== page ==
Malaysian ringgit

Malaysia's markets show no post-election panic

(May 14): Malaysia’s markets showed few signs of investor panic as trading reopened after Mahathir Mohamad swept to power in a surprise election outcome.

Stocks and the ringgit recovered from an early slump to climb higher, as concerns over an untried government were allayed by the appointment of experienced advisers including a former central banker and finance minister. Bonds pared losses.

Promise of higher dividends mitigate currency risk for LY Corp, says NRA Capital

SINGAPORE (Jan 30): NRA Capital likes LY Corporation, the original design manufacturer of wooden bedroom furniture, for what it sees as a positive mix of growth and dividend plans to come.

While potential appreciation of the Malaysian Ringgit presents a key risk to the group’s profitability, NRA believes this will be mitigated by the promise of a higher 40% payout of PATMI for FY18-20, up 25% from 25% for FY17.

Malaysian ringgit expected to remain strong after reaching year high

SINGAPORE (Nov 17): The Malaysian ringgit (MYR) on Wednesday reached a one-year high against the USD at 4.1745. And due to encouraging domestic and external factors, economists expect the MYR to remain strong.

Uncertainty over the US Republican party’s tax bill has caused the USD to weaken, partly contributing to the ringgit’s strength, says RHB Research Institute.

Complacency is a dangerous issue when taming Asia’s most volatile currencies

From Bloomberg

(Aug 14): Policy makers in Indonesia and Malaysia have been so successful in quashing currency volatility that this is breeding a new danger: complacency.

Traders are being deprived of the experience to cope when fluctuations inevitably return, according to PT Bank OCBC NISP in Jakarta. At the same time, companies may cut back on hedging, exposing themselves to potential losses, says PT Sinarmas Sekuritas.

Can ringgit strength be sustained?

Malaysian ringgit

(May 8): The Malaysian ringgit is turning out to be the best-performing currency in the region, so far this year. This is a sharp reversal of its fortunes, after being heavily sold down in November-December last year.
I believe this has much to do with our improved exports and outlook, and in particular Bank Negara’s new ruling (announced in December), which mandates that at least 75% of all export proceeds to be converted into the local currency.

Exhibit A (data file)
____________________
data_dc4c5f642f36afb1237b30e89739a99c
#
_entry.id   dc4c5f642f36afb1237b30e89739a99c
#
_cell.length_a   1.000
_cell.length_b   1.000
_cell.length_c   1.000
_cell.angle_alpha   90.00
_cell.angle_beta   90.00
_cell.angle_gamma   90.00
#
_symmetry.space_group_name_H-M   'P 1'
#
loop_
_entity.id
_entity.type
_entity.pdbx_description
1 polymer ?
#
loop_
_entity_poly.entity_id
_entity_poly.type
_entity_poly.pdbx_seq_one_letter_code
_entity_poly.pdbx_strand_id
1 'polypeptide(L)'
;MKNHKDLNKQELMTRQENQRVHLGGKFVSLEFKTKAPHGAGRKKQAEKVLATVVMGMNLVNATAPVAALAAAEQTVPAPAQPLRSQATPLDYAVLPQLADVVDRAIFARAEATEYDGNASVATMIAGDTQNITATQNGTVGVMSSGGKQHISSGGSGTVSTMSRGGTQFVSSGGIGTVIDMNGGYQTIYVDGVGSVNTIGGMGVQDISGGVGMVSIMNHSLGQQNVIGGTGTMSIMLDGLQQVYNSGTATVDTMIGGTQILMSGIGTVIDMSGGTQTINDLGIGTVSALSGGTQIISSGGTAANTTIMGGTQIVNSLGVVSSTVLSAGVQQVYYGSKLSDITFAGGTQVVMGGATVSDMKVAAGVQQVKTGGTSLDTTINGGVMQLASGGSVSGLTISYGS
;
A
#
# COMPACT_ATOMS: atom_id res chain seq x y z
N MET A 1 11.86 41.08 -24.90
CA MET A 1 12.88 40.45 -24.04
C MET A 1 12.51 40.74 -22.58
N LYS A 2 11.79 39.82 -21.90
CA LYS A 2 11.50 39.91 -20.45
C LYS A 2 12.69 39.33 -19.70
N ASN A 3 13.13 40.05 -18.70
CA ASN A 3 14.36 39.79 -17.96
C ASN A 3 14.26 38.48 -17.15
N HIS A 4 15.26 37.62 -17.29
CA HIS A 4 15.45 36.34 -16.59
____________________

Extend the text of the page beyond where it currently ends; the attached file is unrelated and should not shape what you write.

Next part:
The future of the Malaysian ringgit

SINGAPORE (March 6): Last May, a 128-gigabyte Apple iPhone 6s Plus in Malaysia cost RM3,699. At the exchange rate of SGD1:RM2.85 then, that would have been around $1,298 –about the same as the retail price in Singapore.

At today’s exchange rate of RM3.16 though, Singaporeans can get the same phone for $1,170 in Malaysia. With the phone selling in Singapore for $1,218, they could save around $50.

It’s not such a good deal for Malaysians coming to Singapore though.

5 reasons why Malaysia should not blame ‘Trump tantrum’ for ringgit woes

SINGAPORE (Nov 24): The Malaysian ringgit has been Asia’s worst-performing currency since Donald Trump’s surprise win at the US presidential election on Nov 8. And fingers have been kept busy pointing at “Trump tantrum”.

But there is more than meets the eye, according to columnist William Pesek.

In his article “Trump Tantrum Puts Malaysia in Spotlight” in Barron’s Asia, the correlation between Trump’s victory at the polls and the continued slide of the ringgit is not as simple as it seems on the surface.

Malaysia seeks to nix '98 parallel as it herds ringgit bears

SINGAPORE (Nov 21): Malaysia’s attempt to cajole currency traders to stop selling down its plunging ringgit is evoking memories of 1998 capital controls among global banks -- a comparison policy makers were quick to discourage.

Emerging markets are down hard, but not yet out

Emerging markets

NEW YORK (Nov 14): The selloff in emerging markets after Donald Trump’s US presidential election was intense. A closer look reveals that things aren’t as bad as they might seem.

While local-currency bonds suffered their biggest losses last week since 2008 following the Republican’s surprise victory, a gauge of volatility in developing-market currencies remained 16% below the levels seen in February. The cost to hedge against foreign-exchange losses is 38% cheaper than it was in August 2015 when China’s yuan devaluation rattled global investors.

No break for worst Asian currency as clouds gather over Malaysia

Malaysian ringgit

KUALA LUMPUR (Aug 4): The bad news just doesn’t stop for Asia’s worst-performing currency.

Already reeling from a renewed slump in oil prices and a political scandal that just won’t go away, the Malaysian ringgit is now facing the prospect of another cut in interest rates. It’s the region’s biggest loser in the past three months and analysts still see scope for it to drop more than 2% by year-end.

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